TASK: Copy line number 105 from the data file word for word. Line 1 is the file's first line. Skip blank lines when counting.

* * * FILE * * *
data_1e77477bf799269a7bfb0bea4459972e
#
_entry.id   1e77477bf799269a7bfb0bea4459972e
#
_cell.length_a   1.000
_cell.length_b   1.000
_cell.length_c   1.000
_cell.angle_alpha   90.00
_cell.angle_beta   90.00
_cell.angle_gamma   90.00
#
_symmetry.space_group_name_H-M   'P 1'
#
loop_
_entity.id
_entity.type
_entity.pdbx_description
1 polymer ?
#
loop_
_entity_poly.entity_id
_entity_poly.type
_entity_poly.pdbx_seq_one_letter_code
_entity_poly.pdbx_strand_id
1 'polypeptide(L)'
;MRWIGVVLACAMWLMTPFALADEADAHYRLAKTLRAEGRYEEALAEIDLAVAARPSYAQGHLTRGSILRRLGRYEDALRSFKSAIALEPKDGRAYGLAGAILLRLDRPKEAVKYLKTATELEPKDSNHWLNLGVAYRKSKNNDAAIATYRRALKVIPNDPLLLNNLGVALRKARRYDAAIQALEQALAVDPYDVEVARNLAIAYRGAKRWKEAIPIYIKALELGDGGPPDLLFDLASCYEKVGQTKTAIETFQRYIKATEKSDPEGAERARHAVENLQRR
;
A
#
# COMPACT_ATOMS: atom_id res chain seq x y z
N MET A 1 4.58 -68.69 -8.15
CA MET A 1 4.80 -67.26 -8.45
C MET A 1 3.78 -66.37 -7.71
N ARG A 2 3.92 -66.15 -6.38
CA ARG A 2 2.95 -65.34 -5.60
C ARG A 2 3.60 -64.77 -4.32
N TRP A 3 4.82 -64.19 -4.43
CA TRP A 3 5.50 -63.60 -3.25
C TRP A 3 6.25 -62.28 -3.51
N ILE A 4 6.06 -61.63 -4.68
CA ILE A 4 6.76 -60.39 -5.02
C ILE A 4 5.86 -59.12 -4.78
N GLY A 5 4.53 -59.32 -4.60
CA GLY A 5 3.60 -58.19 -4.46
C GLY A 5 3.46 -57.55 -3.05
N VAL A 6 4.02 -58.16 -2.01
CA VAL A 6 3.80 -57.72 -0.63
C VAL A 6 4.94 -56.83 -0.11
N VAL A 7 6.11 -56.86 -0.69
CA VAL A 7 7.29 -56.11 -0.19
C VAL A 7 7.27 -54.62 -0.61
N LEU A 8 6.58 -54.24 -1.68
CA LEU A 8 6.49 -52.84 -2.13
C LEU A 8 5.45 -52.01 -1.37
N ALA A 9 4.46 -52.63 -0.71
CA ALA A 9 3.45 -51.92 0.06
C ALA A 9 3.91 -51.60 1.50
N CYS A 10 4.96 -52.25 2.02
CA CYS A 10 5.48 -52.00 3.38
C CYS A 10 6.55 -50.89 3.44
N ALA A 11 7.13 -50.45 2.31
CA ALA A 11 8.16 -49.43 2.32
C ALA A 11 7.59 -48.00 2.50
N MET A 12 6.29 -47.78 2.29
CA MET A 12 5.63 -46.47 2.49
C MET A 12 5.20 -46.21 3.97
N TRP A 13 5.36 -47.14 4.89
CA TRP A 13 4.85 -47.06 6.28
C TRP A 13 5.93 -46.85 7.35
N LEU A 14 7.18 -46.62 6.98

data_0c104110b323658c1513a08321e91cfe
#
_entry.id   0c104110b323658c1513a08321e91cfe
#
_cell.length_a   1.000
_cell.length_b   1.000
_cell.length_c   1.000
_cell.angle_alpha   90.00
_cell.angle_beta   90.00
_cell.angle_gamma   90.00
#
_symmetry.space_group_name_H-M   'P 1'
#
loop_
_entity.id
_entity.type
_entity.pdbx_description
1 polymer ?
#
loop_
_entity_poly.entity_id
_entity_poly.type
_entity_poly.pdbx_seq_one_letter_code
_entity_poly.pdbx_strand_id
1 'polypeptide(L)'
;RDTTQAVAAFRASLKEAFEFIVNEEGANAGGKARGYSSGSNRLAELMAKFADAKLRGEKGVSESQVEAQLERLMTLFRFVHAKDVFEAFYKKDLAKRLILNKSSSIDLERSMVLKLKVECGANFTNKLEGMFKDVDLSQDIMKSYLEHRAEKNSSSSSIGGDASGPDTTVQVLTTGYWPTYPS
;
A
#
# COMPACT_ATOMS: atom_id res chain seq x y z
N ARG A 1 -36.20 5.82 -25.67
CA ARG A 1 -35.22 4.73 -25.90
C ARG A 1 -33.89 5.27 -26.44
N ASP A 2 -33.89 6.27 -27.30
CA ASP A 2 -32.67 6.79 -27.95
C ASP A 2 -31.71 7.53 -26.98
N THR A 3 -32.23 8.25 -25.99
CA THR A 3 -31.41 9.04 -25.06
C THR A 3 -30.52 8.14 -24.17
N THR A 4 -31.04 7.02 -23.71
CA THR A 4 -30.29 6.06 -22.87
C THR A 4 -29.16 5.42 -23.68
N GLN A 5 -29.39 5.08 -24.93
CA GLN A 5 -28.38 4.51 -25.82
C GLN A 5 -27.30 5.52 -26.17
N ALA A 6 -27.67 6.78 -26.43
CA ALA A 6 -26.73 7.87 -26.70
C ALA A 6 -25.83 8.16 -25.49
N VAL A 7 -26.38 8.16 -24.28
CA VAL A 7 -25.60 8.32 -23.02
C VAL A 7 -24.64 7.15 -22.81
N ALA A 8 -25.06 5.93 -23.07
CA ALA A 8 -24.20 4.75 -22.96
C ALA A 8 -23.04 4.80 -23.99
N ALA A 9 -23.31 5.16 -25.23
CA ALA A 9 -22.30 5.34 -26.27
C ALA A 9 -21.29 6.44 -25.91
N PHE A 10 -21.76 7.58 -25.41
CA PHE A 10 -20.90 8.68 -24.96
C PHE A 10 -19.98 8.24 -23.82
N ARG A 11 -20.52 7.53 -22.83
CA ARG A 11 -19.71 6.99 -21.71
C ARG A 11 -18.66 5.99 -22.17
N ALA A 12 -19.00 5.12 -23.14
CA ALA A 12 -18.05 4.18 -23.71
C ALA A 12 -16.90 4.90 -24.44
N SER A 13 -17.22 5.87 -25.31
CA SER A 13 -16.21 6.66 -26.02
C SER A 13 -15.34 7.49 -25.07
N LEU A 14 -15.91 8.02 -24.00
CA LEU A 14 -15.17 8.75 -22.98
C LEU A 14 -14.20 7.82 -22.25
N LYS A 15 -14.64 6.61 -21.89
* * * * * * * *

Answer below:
CA ASP A 2 -32.67 6.79 -27.95